Banking all functions of a bank in the course of its business may be termed as banking. In the Banking Companies Act, 1991 (Act 14 of 1991), the word “banking” has been defined to mean the accepting, for the purpose of lending or investment, of deposits of money from the public, repayable on demand or otherwise, and withdrawable by cheque, draft, order or otherwise. But any company which is engaged in the manufacture of goods or carries on any trade and which accepts deposits of money from the public merely for the purpose of financing its business is excluded from being deemed to transact the business of banking.
In the broadest sense, a bank is a financial intermediary that performs one or more of the following functions: safeguards and transfers funds, lends or facilitates lending, guarantees creditworthiness, and exchanges money. These services are provided by such institutions as commercial banks, central banks, savings banks, trust companies, finance companies, life insurers, and investment bankers.
Free banking is an establishment where note-issuing banks are allowed to set up in the same way as any other type of business. It is a system in which unregulated banks can issue currency and transferable deposits redeemable in common base money. It is a monetary arrangement where banks are free to issue their own paper currency (banknotes) while also subject to no special regulations beyond those applicable to most enterprises. The total supply of banknotes and deposits is determined by free-market sources. A free bank adds to its gross income by enlarging its holdings of interest-earning assets. But it can only do this by either attracting more depositors and noteholders or by losing some of its reserves.
In free banking, banks are regarded as the same as other commercial enterprises. It refers to the competing issue of redeemable currency notes (and transferable deposits) by unrestricted commercial banks. No special rules or privileges are available to banks. In a free banking system, market forces control the supply of a total quantity of banknotes and deposits that can be supported by any given stock of cash reserves, where such reserves consist either of a scarce commodity (such as gold) or of an artificially limited stock of fiat money issued by a central bank. The market is left free to determine what commodity would be accepted as money. Historically, in England and Scotland, free banking resulted from laissez-faire economic theories that called for limited government intervention into markets. It is important to keep in mind that free banking is not the same as laissez-faire banking, in which there is no government interference of any kind. In free banking, banknotes are issued in the form of paper and metal tokens. Banks mutually accept each other’s notes.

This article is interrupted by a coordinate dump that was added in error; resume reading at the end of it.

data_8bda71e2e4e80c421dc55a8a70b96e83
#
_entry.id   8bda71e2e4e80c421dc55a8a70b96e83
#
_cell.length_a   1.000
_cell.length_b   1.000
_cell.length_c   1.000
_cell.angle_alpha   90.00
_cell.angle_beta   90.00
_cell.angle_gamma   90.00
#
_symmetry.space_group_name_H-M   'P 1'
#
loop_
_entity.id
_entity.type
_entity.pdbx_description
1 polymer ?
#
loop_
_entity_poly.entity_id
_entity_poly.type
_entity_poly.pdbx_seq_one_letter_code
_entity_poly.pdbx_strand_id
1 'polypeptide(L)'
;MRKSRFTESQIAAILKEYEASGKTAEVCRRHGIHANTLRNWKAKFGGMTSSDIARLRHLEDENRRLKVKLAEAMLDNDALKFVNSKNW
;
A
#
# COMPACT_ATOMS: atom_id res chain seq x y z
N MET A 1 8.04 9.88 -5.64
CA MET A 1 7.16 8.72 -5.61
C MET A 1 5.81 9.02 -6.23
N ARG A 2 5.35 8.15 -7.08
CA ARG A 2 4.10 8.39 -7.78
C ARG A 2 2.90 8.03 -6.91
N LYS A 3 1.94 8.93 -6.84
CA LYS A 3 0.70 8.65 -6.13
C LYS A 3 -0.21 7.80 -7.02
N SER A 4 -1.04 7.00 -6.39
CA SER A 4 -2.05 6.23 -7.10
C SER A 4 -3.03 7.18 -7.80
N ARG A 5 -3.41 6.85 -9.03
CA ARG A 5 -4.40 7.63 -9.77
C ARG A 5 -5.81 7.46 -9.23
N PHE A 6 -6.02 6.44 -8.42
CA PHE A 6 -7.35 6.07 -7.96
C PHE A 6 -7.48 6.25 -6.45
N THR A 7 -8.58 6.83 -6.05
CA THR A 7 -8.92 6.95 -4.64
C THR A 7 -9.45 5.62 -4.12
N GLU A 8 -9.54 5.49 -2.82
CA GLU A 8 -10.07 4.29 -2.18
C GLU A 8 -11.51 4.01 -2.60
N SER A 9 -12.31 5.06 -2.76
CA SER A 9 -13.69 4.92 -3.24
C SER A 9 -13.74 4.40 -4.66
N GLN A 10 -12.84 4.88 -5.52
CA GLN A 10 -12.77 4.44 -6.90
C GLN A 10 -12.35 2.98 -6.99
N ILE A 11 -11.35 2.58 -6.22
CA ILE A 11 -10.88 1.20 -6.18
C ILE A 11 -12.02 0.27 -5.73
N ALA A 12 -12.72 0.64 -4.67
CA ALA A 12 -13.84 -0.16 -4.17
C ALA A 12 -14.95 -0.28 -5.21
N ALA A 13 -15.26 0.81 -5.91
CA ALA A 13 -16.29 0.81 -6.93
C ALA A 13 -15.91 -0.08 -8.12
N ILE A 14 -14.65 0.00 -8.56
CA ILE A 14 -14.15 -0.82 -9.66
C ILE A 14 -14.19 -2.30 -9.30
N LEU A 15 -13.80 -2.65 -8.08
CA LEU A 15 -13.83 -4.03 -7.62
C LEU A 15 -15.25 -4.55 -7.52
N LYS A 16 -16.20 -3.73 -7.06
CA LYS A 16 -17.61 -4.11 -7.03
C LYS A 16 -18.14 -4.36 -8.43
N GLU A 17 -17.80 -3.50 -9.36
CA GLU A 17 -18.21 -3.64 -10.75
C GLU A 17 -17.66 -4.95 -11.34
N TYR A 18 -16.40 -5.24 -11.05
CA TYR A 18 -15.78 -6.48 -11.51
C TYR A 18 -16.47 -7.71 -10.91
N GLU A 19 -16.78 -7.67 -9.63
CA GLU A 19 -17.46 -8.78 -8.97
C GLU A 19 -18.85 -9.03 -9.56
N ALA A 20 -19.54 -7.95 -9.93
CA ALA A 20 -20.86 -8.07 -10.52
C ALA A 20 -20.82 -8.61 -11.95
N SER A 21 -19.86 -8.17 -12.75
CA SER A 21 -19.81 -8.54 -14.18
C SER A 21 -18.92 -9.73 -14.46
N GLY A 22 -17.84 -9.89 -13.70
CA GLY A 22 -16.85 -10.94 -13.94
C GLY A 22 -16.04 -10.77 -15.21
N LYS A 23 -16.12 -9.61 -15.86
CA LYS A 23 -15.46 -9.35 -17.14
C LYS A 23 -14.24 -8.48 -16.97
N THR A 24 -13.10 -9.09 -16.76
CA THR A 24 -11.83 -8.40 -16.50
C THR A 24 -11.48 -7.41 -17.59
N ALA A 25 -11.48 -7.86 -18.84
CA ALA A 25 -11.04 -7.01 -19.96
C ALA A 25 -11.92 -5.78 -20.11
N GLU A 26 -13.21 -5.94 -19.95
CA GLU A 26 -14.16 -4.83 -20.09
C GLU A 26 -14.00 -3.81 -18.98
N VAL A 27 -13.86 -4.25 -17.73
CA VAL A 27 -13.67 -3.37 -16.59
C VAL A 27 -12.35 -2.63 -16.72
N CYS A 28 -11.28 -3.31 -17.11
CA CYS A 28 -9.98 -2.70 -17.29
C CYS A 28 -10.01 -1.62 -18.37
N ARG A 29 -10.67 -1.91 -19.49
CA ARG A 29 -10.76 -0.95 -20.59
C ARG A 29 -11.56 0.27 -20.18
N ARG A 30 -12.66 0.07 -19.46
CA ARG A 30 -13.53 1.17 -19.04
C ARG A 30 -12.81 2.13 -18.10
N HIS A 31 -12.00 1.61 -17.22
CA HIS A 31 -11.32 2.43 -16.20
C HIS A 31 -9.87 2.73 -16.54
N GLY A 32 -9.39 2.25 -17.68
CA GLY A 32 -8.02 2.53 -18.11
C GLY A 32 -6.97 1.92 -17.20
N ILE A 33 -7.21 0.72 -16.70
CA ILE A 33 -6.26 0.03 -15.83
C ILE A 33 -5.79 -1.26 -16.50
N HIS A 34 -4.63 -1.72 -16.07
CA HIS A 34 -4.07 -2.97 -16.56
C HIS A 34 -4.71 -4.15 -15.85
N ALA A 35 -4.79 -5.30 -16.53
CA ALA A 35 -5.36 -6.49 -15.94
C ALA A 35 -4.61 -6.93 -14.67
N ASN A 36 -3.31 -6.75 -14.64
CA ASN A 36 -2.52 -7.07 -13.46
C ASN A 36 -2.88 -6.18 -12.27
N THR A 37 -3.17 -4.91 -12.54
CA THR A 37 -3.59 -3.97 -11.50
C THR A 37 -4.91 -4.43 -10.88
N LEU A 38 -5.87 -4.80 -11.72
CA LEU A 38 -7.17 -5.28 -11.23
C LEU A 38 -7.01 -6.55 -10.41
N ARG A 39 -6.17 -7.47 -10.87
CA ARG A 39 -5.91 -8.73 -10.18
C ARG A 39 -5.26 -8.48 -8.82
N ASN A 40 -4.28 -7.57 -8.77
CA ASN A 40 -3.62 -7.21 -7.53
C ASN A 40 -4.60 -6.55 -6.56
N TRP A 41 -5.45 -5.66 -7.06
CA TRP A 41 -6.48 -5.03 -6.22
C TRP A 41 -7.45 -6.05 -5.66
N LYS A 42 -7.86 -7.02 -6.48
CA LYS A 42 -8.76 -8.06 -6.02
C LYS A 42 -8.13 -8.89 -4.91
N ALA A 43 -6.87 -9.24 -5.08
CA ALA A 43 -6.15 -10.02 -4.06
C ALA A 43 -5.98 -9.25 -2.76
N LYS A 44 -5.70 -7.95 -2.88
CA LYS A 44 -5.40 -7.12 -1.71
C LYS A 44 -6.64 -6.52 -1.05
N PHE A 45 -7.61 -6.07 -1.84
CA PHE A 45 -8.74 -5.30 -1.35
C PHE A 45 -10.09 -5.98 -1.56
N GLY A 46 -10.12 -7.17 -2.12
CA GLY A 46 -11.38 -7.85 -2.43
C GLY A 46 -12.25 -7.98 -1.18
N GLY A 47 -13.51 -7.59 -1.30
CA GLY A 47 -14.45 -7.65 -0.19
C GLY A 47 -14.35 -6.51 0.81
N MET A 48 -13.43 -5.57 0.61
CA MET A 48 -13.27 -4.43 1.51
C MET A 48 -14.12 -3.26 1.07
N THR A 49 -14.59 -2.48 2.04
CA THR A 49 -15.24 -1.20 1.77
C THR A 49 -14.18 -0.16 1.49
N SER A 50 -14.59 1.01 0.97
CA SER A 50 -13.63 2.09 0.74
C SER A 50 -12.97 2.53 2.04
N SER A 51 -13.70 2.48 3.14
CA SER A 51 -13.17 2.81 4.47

Free banking simply means that no charter or permission is needed from a government body to start a bank, unlike the current chartered banking system in the U.S. In the strictest versions of free banking, however, there either is no role at all for a central bank, or the supply of central bank money is supposed to be permanently “frozen.” The free-banking laws specified that a state banking authority determined the general operating rules and minimum capital requirement, but no official approval was required to start a bank. There is, therefore, no agency capable of serving as a “lender of last resort” in the usually understood sense of the term. Nor is there any government insurance of banknotes or bank deposit accounts.
- The World Health Organization and the Centers for Disease Control and Prevention are out of step in their COVID-19 mask guidance